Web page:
The rise of Moditva
If the lad joins politics, he will reign supreme as an emperor and if he becomes a sanyasi, he will attain fame like Shankaracharya,' said a seer, who...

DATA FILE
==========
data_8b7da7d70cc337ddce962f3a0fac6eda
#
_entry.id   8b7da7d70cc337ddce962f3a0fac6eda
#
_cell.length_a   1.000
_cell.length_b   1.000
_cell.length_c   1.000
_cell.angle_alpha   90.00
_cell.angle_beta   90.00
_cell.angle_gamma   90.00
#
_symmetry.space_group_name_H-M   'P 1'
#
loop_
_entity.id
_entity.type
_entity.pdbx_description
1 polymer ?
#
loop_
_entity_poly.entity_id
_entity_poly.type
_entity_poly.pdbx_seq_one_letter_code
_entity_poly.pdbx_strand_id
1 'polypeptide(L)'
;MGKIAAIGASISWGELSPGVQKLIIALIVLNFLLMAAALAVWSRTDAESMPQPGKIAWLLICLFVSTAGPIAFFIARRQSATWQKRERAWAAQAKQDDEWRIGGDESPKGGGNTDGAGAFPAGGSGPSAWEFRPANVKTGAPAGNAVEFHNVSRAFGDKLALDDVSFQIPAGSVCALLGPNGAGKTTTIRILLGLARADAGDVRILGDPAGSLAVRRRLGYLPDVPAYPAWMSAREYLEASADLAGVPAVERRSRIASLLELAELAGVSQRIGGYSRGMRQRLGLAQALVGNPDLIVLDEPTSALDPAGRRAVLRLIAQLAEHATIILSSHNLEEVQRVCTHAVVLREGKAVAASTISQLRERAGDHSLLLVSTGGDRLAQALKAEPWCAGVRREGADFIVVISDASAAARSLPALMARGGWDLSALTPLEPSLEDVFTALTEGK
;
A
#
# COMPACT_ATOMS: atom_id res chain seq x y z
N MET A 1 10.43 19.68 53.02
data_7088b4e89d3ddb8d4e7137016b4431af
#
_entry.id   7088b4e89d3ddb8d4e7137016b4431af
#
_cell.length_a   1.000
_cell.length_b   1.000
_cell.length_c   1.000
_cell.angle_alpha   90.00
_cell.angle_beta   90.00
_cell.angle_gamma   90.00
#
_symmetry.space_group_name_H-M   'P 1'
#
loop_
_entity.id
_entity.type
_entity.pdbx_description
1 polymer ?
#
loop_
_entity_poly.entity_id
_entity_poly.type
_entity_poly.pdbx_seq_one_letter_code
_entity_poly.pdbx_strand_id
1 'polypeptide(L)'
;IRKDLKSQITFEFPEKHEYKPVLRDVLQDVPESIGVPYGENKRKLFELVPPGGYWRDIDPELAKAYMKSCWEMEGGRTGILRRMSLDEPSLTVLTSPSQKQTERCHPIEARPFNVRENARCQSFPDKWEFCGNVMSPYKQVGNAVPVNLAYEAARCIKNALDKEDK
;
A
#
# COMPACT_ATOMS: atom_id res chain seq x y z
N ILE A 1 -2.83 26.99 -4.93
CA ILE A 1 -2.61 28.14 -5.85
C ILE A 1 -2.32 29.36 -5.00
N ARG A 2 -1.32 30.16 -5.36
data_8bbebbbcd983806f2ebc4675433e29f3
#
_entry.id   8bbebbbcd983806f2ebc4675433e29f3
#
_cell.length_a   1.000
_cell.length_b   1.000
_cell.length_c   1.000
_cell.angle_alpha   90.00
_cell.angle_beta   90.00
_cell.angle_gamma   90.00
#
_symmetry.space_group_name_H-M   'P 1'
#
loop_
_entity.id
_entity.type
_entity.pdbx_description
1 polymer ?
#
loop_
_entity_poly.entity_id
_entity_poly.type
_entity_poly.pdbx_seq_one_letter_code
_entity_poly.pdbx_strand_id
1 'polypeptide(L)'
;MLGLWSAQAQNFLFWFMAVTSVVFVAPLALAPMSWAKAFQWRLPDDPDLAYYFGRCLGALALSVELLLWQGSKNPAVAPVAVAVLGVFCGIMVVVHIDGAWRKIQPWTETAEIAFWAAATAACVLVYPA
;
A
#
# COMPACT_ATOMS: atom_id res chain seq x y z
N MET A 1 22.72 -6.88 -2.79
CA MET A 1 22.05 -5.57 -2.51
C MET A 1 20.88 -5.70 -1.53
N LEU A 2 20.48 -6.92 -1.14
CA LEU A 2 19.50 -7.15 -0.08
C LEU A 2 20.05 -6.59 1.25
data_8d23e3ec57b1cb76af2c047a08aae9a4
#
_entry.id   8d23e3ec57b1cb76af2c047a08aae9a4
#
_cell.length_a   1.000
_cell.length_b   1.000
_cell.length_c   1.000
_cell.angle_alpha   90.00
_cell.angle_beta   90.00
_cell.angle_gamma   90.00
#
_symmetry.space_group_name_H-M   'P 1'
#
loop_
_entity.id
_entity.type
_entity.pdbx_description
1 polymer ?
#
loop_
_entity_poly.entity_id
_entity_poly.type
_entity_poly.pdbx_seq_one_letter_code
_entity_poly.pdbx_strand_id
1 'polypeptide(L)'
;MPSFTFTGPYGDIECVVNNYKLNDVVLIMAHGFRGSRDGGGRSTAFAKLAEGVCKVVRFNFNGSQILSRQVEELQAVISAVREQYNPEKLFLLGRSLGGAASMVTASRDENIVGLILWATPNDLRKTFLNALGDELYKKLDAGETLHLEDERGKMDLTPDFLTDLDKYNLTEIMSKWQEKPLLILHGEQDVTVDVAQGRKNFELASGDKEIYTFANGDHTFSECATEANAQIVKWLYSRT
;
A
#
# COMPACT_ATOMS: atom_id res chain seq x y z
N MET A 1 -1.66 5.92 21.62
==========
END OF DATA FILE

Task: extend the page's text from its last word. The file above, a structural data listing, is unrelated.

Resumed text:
If the lad joins politics, he will reign supreme as an emperor and if he becomes a sanyasi, he will attain fame like Shankaracharya," said a seer, who saw Modi's horoscope when he was 12-years-old. His mother was convinced that he will become a sanyasi, as he was more inclined towards spiritualism, than having a materialistic disposition. Contrary to her belief, Modi turned to politics and, as predicted, he has emerged as the undisputed leader in his home state of Gujarat. Amidst controversies, he is now set to become BJP's prime ministerial face Anita Saluja "People can like me, or hate me, but they cannot ignore me," is the oft-repeated claim of Gujarat Chief Minister Narendra Modi, who lately has achieved the impossible, of winning over his enemies on to his side. Modi can be termed as an exception in Indian politics, whom the leaders, political parties and the media all love to hate and in fact, they, in the recent past, flaunted their dislike for him in the name of secularism. Things have changed recently, with Modi becoming the darling of a section of the media and leaders of his party, who swear to return victorious in the elections purely on his charisma. Modi's rivals in the party have read the writing on the wall themselves and switched-over to his side. As for others, he has won them over through his political acumen and managerial skills. In his career spanning over three decades, he has now attained a position where his supporters outnumber his detractors, ever since he performed a hat-trick in Gujarat Assembly elections in 2012. Interestingly, Modi's rivals within his party and outside are convinced that he can be a game-changer for the party in the crucial Lok Sabha elections in 2014, the reason why they are all the more uneasy with his meteoric rise in the party, now that he has emerged as the Numero Uno of the party and is coronated as BJP Campaign Committee Chairman. While those, who are opposing him in the party, the likes of L K Advani and Sushma Swaraj, know he will overtake them and it will be difficult to stop him at a later stage, those outside, including the Congress, are scared that he may walk away with all the Hindus rallying on his side. The Congress is convinced that it cannot project Rahul Gandhi as their Prime Ministerial face, if Modi is pitted against him. He surpasses the Congress Vice-President in oratory and witticism and he will be in no position to counter Modi in the public campaign. Modi's rise from working in a tea-stall owned by his father, to the BJP General-Secretary and then Chief Minister of a State where he wiped out the Congress not just in one election, but thrice in a row, speaks volumes of his organisational and political skills. Narendra Damodar Das, "ND" as he was addressed by his friends, studied in Bhagwatcharya-Narayancharya Government School in Vadagnagar village of Mehsana district in Gujarat. He was one of the six children of the family and happened to be a brilliant child, who loved writing poetry, taking part in drama and writing plays. During his childhood days, he wrote a play called Yellow Flower that depicted the ordeal of a Dalit woman, who was prevented from entering a temple. During his school days, Modi also indulged in writing poetry. In the poem "Tasveer ke paar," (Beyond the Image), Modi writes, "Aap mujhe mere kaamon se pehchano, kaam hi hai, mera jeevan aur kavya ��.aap mujhe chhavi mein nahi, lekin paseene ki sugandh mein dhoondoh" (Seek me in my work, work is my life and poetry �..seek me not in my image but in the smell of my sweat). After his schooling, Modi took a break and went off to the Himalayas in search of spiritual solace. Interestingly, a seer, who was shown Modi's horoscope by his mother when he was 12-years-old, said, "If the lad joins politics, he will reign supreme as an emperor and if he becomes a sanyasi, he will attain fame like Shankaracharya." His mother was convinced that he will become a sanyasi, as he was more inclined towards spiritualism, than having a materialistic disposition. Contrary to her belief, Modi turned to politics and, as predicted, he has emerged as the undisputed leader in his home State of Gujarat. Modi, who joined as pracharak in the RSS in 1972, rose to become Gujarat BJP General-Secretary in 1988. Modi drew closer to Advani during the Ram Rath Yatra from Somnath to Ayodhya in 1990. Later, he also joined Murli Manohar Joshi in the Ekta Yatra in 1991 from Kanyakumari to Srinagar. In 1995, Modi was appointed BJP National Secretary and was promoted as BJP General-Secretary (Organisation) later in 1998, a key post given only to RSS pracharaks in the BJP. The post is presently held by Ram Lal. He was elevated as Gujarat Chief Minister in 2001, replacing his archrival Keshubhai Patel and was given the challenging task of having to bring back the party to power, the very next year. Thanks to his detractors in Gujarat, particularly the then State Chief Minister Keshubhai Patel, he was transferred out of the State and sent to Delhi and made the BJP General Secretary (Organisation) in 1998. Modi had once told this correspondent that had he not been sent to the Capital, all his life he would have been confined to State politics. He initially stayed at 7-B, Harish Chandra Mathur Lane in the Capital, in an MP quarter, and later on, shifted to one of the backrooms in the BJP headquarters. Leading a humble life, he never set up a kitchen for himself and preferred to eat from the common kitchen, where food is cooked for all the staff. An attendant working at the BJP Headquarters recalls how Modi has photographic memory and knows everyone not just by their face, but by their name, as well. Even now, when Modi happens to visit the party headquarters, he addresses them by their names, much to the surprise of the old staff. "I have never asked for any post. Whatever position has been assigned to me, I have accepted with humility," Modi stated to this correspondent, after he performed the hat-trick in Gujarat. However, for the top-most post of becoming the BJP Campaign Committee head, Modi had to confront his mentor L K Advani, the person, who saved his job, when Atal Behari Vajpayee insisted that he should no longer continue as Gujarat Chief Minister after the 2002 communal riots. Modi, for an ordinary worker, is a gentleman, who is polite and helpful, but the same Modi turns out to be authoritarian, when faced by his detractors. He became autocratic with his colleagues, when he realised that they want him to be confined to Gujarat. It was during the General Election in 2009, when Advani was projected as the Prime Ministerial face of the party that Modi started distancing himself from him. Modi was popular at that time, but at the behest of senior leaders in the party, he paved the way for Advani, just as the latter did for Vajpayee on the eve of 1996 elections. This correspondent travelled with Advani to Ahmedabad, where he addressed a public rally along with the Chief Minister. Advani was neither received nor seen-off by Modi in the city. In fact, cold-vibes between the two were visible even then, as Advani had a quiet dinner all alone, before departing for the Capital after a successful rally. The rift between Advani and Modi has widened ever since, with Advani starting his Jan Chetna Yatra from Sitabdiara, the birth place of Jai Prakash Narain in Bihar, instead of the birth place of Sardar Patel in Gujarat and on the issues of black money and corruption of the UPA government. The rally was flagged-off by Bihar Chief Minister Nitish Kumar, an archrival of Narendra Modi. The talk of the town is that Advani is looking for a new constituency for the Lok Sabha polls in 2014, instead of contesting from Gandhinagar in Gujarat. Lately, Advani has not hidden his ire against Modi by downplaying his record in Gujarat and comparing it with the turn-around achieved by Madhya Pradesh Chief Minister Shivraj Singh and Chhattisgarh Chief Minister Raman Singh. In his letter to BJP President Rajnath Singh, Advani, while resigning from all the posts in the BJP, wrote that it was not the same idealistic party created by Dr Mookerji, Deen Dayalji, Nanaji and Vajpayeeji, whose sole concern was the country and its people. "Most leaders are now concerned just with their personal agendas." The rise of Modi has gradually distanced him from his colleagues, including Arun Jaitley and Sushma Swaraj, though the two are compelled to support him, given the upsurge of his popularity in the party. Interestingly, Modi has changed the very dynamics of the party, bidding adieu to the Vajpayee-Advani era and ushering in Moditva, which goes beyond Hindutva, challenging the secular-minded parties with his reformist and youthful agenda. Accepting the change, Rajnath Singh, along with the younger generation that includes new blood in the party, like BJP Vice-President Smriti Irani, BJP Spokesman Sudhansu Trivedi and BJP Yuva Morcha President Anurag Thakur, besides the Sangh, are all with Modi, confident of confronting the Congress and the Aam Aadmi Party at the hustings.